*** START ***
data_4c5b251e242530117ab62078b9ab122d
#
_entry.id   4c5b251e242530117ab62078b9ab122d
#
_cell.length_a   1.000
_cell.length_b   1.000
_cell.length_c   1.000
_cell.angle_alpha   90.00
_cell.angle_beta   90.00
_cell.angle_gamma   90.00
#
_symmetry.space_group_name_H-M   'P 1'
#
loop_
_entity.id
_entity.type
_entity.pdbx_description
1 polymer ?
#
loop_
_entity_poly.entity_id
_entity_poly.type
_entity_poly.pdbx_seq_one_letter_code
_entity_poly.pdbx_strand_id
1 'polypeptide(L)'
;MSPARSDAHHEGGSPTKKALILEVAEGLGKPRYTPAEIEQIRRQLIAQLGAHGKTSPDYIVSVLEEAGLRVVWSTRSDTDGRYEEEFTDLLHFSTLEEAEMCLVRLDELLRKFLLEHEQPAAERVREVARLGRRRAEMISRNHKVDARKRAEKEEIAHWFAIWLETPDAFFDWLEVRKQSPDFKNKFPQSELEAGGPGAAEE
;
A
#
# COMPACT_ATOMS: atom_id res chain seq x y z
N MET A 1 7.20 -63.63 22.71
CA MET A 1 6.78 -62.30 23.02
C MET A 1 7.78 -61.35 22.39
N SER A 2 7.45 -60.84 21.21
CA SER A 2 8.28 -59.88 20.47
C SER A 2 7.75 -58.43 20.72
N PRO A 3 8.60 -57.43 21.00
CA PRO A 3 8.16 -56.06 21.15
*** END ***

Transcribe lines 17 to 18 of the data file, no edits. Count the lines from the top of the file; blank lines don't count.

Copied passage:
_entity.pdbx_description
1 polymer ?